Resisting the Urge to Believe

Thursday, 7 January, 2016 - 11:50 am

I recently heard an interview on the radio with an astrophysicist who was talking about developments in his field. Somehow the conversation came around to faith and G-d. The scientist declared that he was an agnostic. He said that he could not accept with certainty that G-d existed and that he tries as much as he can to have alternative explanations for phenomena that religion would associate with the works of a Creator.

He later went on to describe the feeling that he experiences when getting on a mountain with a telescope. When one beholds the vastness of space and the majesty and complexity of the universe one begins to have an emotional reaction of powerful awe. He capped it off by saying that a person of faith would call this a religious experience – a feeling of awe for the Creator of the universe. But since he is not sure it that Creator exists his awe is directed at something that he could not identify.

As I was listening I felt a sense of pity along with some incredulity. Pity that the man, and many others like him, resist the urge to believe. Perhaps it is because acknowledging the existence of G-d comes along with an obligation to follow the instructions of G-d, and they are not looking for that type of structure in their lifestyle. Maybe there are other reasons why they resist.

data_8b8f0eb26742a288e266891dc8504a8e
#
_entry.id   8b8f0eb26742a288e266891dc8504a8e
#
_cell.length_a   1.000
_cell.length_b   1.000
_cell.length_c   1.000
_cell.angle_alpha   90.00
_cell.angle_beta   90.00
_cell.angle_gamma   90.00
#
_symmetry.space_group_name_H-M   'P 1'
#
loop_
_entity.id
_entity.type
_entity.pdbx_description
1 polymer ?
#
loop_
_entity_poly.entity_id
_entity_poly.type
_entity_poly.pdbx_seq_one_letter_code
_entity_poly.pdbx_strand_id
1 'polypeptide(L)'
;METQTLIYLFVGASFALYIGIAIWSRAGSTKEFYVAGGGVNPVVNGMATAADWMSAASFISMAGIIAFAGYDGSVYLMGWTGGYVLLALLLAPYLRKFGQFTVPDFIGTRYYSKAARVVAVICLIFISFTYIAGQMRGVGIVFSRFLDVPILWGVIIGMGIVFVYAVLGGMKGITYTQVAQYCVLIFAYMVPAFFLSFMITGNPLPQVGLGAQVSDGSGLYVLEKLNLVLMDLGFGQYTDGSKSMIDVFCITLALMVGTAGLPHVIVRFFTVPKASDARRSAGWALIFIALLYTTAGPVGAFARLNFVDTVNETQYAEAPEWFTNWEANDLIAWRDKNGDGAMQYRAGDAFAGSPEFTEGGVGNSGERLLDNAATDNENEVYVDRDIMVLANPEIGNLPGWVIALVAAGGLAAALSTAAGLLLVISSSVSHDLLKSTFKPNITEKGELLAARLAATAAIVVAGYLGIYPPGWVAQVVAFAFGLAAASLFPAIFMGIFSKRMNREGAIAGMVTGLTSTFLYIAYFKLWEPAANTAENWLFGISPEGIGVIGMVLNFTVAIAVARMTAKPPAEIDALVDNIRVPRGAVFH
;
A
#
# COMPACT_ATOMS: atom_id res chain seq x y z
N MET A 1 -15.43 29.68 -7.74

The incredulity came from the notion that he just described coming face to face with the majesty of G-d’s work yet he still refuses to recognize it for what it is. It is similar to Pharaoh in this week’s Torah portion, who after being slammed over and over again with the plagues continues to insist that he does not acknowledge Hashem.

I wish that this scientist would have the humility and wisdom to stop resisting the urge to believe. Instead of being in conflict with faith, science could be the greatest advocate of belief in Hashem. We recite the words of the Psalms in our prayers, “How numerous are Your works, Hashem!” “How great are Your works, Hashem!” The wonders of creation and the complexity of the universe should be the greatest argument for the existence of a Creator. Embrace what you know in your heart of heart to be true and stop resisting the urge to believe.

A New Orleans native, Rachel Fertel, has been nominated to receive an award for being a young Jewish professional who is making a difference. Please vote for her at Voting ends early next week.

Shabbat Shalom
Rabbi Mendel Rivkin

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